The hoary old line goes that no-one rings a bell when a market has hit a low point, but in the case of the small end of the tech sector attentive investors may be picking up a faint chime or two amid the noise about ratcheting interest rates.

In fact, the bells may have started pealing a few weeks ago.

The accepted narrative is that rising rates are unhelpful for the sector, as they not only increase funding costs but also trim assumptions about what a growth company should be worth in future.

Now, the market’s assumptions about the pace of rate rises are moderating, despite the Reserve Bank of Australia last week pushing through its fourth increase in four months.

The thinking goes that central banks will only increase rates by so far before fears of a full-blown recession supersede the current anxieties about rampant inflation.

Amid this macroeconomic backdrop, tech stocks are having a moment.

The share price rallies are also being driven by quarterly or full year disclosures that show that many of them are having solid revenue growth and – perhaps most importantly – are inching towards profitability.

The S&P/ASX All Technology Index (ASX:XTX) is down 26 per cent over the last 12 months, but has bounced 15 per cent in the last month.

“Generally speaking, results and outlooks have been solid, cost growth is more prudent and pre-profit names are moving quickly to break even,” broker Shaw Stockbroking says.

One promising play is Whispir (ASX:WSP), which specialises in mass – yet tailored – communications to customers or staff.

For example, Melbourne public transport users witnessing or experiencing antisocial behaviour can text a number to generate a form that is filled in and seamlessly passed on to the police.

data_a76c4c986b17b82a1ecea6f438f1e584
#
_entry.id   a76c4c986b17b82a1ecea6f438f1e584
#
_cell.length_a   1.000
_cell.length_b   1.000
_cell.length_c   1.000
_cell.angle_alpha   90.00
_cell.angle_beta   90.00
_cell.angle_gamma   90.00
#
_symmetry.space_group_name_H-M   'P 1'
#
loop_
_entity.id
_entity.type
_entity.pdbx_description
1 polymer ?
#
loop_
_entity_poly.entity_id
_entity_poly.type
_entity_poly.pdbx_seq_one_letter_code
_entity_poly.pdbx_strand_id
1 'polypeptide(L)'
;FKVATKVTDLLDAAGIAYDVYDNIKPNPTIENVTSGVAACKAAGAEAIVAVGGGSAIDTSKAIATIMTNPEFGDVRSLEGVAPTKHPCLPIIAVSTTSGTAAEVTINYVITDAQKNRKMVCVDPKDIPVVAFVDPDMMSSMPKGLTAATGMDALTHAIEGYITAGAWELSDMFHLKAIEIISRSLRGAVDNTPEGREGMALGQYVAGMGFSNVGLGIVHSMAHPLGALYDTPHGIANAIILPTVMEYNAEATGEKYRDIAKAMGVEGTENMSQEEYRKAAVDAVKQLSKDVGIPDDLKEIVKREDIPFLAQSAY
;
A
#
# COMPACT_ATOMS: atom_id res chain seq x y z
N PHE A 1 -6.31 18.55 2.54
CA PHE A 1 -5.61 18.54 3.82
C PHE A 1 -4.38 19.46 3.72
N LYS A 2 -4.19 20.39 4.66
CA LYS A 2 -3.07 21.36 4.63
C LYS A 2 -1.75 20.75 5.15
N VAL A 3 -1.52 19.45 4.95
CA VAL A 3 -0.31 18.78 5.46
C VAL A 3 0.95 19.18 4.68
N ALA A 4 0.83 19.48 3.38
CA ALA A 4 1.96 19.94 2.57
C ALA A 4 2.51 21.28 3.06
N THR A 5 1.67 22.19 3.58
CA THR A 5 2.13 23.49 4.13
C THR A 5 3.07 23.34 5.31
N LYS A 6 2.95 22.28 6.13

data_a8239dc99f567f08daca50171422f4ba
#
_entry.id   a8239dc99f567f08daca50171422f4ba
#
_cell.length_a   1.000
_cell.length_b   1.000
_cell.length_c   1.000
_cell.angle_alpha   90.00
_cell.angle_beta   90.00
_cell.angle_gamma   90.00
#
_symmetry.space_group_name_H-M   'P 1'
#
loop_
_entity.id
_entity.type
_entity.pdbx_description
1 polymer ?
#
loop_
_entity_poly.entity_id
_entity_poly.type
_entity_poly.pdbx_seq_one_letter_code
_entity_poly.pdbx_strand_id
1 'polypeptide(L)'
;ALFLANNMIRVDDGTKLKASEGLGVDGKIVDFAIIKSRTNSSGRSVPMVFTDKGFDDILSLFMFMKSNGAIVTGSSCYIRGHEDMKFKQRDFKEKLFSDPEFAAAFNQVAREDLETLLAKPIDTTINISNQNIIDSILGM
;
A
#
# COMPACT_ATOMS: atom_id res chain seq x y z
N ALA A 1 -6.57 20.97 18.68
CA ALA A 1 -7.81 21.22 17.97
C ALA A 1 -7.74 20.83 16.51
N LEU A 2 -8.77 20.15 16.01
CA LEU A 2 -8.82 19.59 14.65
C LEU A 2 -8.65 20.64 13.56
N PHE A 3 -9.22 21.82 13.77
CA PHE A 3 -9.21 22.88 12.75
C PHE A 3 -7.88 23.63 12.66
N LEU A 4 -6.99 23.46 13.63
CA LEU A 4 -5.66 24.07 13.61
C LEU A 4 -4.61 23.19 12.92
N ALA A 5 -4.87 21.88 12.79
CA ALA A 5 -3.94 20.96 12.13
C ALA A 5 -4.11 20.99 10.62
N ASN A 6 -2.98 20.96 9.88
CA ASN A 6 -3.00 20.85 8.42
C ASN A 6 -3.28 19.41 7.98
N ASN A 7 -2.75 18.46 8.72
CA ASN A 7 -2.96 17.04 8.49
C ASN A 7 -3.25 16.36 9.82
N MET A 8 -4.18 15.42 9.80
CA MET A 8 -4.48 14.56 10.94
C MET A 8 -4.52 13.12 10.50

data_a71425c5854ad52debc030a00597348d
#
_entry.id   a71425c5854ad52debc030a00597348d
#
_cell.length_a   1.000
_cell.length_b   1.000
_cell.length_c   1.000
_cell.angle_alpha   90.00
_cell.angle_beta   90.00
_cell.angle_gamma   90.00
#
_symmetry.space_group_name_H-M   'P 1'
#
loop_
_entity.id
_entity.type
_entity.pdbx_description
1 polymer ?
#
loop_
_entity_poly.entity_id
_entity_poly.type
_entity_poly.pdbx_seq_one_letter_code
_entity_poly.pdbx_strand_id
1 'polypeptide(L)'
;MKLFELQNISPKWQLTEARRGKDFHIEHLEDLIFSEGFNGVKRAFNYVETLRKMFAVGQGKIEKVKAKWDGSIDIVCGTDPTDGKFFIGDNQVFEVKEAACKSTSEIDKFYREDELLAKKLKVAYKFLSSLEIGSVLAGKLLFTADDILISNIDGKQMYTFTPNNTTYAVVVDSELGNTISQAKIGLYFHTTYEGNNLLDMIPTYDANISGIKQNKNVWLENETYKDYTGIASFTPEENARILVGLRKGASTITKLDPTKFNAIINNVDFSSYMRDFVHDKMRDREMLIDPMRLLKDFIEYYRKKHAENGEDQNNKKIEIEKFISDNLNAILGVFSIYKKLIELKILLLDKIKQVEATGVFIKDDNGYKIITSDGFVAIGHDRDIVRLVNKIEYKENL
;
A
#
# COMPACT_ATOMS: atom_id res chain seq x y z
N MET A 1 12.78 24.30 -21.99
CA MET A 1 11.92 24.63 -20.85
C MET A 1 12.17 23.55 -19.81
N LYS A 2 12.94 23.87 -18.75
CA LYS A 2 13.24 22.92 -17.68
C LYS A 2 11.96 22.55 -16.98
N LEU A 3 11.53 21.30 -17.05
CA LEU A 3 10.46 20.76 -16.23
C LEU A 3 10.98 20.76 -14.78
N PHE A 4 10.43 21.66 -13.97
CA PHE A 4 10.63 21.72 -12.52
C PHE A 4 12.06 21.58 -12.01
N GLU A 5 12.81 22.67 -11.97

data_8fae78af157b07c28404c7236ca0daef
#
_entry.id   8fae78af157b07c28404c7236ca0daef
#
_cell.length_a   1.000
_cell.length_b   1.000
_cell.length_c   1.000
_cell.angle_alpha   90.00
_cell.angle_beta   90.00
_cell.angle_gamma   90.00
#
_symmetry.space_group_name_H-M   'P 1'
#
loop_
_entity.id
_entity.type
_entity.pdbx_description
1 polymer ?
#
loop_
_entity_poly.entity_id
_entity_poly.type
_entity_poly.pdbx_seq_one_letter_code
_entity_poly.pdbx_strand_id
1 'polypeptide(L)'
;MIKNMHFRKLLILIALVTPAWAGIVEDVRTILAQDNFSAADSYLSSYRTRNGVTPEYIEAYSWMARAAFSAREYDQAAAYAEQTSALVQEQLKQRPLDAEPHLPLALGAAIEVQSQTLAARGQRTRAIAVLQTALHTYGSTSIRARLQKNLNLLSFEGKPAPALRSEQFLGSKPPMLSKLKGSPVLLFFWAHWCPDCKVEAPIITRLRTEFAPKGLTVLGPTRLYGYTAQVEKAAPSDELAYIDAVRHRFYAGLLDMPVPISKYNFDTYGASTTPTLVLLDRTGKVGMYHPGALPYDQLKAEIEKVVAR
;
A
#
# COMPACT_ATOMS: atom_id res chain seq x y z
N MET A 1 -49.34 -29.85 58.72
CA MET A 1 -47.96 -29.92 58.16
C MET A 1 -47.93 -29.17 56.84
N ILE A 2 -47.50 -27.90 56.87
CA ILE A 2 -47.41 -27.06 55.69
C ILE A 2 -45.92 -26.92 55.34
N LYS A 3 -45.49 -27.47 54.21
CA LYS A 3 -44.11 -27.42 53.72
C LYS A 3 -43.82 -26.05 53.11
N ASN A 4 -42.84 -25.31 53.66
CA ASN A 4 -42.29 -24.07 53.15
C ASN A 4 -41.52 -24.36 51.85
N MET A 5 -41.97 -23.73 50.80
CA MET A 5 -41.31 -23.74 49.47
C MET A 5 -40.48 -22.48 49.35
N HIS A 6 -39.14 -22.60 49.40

Other examples are cybersecurity warnings or a utility alerting its customers to outages.

Whispir racked up just under $17 million of receipts in the fourth (June) quarter, 26 per cent higher year on year.

Whispir also narrowed its loss by 16 per cent to $4.74 million and says it should be earning positive by June next year, which is something to shout about.

With $31 million of cash supporting a circa $120 million market valuation, Whispir looks cheap on a revenue multiple of a mere 1.5 times.

An established provider to SMEs, Elmo Software (ASX:ELO) has pre-released its results for the year to June 2022: revenue of $91.4 million (up 32 per cent) and underlying earnings before interest, tax, depreciation and amortisation (EBITDA) of $7.1 million (up 11-fold on the previous year).

Elmo’s world revolves around HR, rostering and payroll tools. Cutting edge? Nuh. But in the ongoing war for talent, it helps to get the basics right, such as paying staff properly and promptly.

Management is confident of current-year revenue of $114-120 million and EBITDA of $20-25 million.

Once again, with a $270 million market cap, Elmo trades on a miserly revenue multiple of 2.8 times and could well post a small net profit this year.

In the life sciences sector Mach 7 Technologies (ASX:M7T) is moving at warp speed, with record sales of $33 million for the 2021-22 year, up 30 per cent. Operating cash flow has also improved by almost 500 per cent, to $6.7 million.

The US-focused Mach 7 provides medical imaging software and is often mentioned in the same breath as home-grown hero Pro Medicus, whose imaging tools have been adopted by a slew of august medical institutions such as University of California and University of Vermont medical centre.

The difference is that even after its 30 per cent share ramp over the last month Mach 7 is valued at $160 million, including $25 million of cash, while Pro Medicus is worth $5.44 billion.

Given the vastness of the small tech sector, investors have a cornucopia of choice and they can be – and must be – selective as to where to plonk their precious capital.

Pre-revenue concept stocks such as those developing artificial brain power have their place, although we can’t quite get our head around the $1.8 billion valuation ascribed to “neuromorphic AI chip” maker Brainchip (ASX:BRN).

But in the current sober climate the short term rewards will go to those with real revenue and – gasp – real earnings or at least a credible path to profitability.

This story does not constitute financial product advice. You should consider obtaining independent advice before making any financial decisions.